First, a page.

5-12. Remote Voltage Sense Leads Placement Guidelines For A Single Arc (Required) . . . . . . . . . . . . . . .
5-13. Remote Voltage Sense Leads Placement Guidelines For Multiple Arcs . . . . . . . . . . . . . . . . . . . . . . . . .
5-14. Power Source Selection Menu . . . . . . . . . . . . . . . . . . . . . . . . . . . . . . . . . . . . . . . . . . . . . . . . . . . . . . . . . .
SECTION 6 − OPERATION . . . . . . . . . . . . . . . . . . . . . . . . . . . . . . . . . . . . . . . . . . . . . . . . . . . . . . . . . . . . . . . . . . . .
6-1. Safety Equipment . . . . . . . . . . . . . . . . . . . . . . . . . . . . . . . . . . . . . . . . . . . . . . . . . . . . . . . . . . . . . . . . . . . . .
6-2. Power Switch And Buttons . . . . . . . . . . . . . . . . . . . . . . . . . . . . . . . . . . . . . . . . . . . . . . . . . . . . . . . . . . . . .
6-3. Program Push Buttons . . . . . . . . . . . . . . . . . . . . . . . . . . . . . . . . . . . . . . . . . . . . . . . . . . . . . . . . . . . . . . . . .
6-4. Front Panel Controls . . . . . . . . . . . . . . . . . . . . . . . . . . . . . . . . . . . . . . . . . . . . . . . . . . . . . . . . . . . . . . . . . . .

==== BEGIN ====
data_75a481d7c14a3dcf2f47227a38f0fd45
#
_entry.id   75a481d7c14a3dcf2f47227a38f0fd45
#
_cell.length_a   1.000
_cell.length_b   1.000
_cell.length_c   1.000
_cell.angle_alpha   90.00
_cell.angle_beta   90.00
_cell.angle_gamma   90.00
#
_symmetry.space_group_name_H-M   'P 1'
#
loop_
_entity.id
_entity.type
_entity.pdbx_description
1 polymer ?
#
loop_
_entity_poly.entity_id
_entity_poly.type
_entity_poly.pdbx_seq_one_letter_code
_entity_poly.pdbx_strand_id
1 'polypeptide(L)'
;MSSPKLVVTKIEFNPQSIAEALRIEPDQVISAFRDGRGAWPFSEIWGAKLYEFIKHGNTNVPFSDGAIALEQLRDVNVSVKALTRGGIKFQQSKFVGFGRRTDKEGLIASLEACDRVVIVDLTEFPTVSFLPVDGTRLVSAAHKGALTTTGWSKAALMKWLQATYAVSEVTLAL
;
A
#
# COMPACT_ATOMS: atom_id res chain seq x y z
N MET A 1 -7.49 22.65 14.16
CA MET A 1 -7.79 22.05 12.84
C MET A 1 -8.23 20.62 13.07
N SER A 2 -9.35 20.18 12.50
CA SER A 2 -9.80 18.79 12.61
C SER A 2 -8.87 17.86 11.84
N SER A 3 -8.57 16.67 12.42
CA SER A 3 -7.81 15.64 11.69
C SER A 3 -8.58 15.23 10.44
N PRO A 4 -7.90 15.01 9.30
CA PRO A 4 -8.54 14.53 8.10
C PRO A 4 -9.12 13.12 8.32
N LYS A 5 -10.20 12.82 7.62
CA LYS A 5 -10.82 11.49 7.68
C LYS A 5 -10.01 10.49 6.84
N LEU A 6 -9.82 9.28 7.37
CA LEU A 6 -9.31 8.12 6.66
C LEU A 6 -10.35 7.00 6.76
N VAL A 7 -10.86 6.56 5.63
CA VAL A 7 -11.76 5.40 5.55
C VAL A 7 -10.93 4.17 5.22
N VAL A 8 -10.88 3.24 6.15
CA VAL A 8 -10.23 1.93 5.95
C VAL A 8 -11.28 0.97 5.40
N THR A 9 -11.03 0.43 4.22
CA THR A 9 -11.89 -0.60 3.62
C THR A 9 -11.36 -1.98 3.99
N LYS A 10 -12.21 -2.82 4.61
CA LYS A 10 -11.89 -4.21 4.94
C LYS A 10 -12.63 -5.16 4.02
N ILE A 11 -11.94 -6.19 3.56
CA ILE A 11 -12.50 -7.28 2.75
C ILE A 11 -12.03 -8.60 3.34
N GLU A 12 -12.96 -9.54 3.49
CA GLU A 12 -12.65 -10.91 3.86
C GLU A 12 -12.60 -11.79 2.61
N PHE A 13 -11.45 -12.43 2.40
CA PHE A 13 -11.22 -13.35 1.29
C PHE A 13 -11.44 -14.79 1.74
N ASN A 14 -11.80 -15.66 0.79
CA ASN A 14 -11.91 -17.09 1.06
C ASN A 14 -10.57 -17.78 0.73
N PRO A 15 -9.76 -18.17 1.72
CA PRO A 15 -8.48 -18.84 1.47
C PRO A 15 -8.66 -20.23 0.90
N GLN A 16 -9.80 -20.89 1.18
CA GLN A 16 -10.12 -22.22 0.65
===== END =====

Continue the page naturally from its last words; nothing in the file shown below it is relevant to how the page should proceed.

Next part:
6-5. Upper Display . . . . . . . . . . . . . . . . . . . . . . . . . . . . . . . . . . . . . . . . . . . . . . . . . . . . . . . . . . . . . . . . . . . . . . . .
6-6. Lower Display . . . . . . . . . . . . . . . . . . . . . . . . . . . . . . . . . . . . . . . . . . . . . . . . . . . . . . . . . . . . . . . . . . . . . . . .
6-7. Setup Push Button . . . . . . . . . . . . . . . . . . . . . . . . . . . . . . . . . . . . . . . . . . . . . . . . . . . . . . . . . . . . . . . . . . . .
6-8. Adjust Control . . . . . . . . . . . . . . . . . . . . . . . . . . . . . . . . . . . . . . . . . . . . . . . . . . . . . . . . . . . . . . . . . . . . . . . .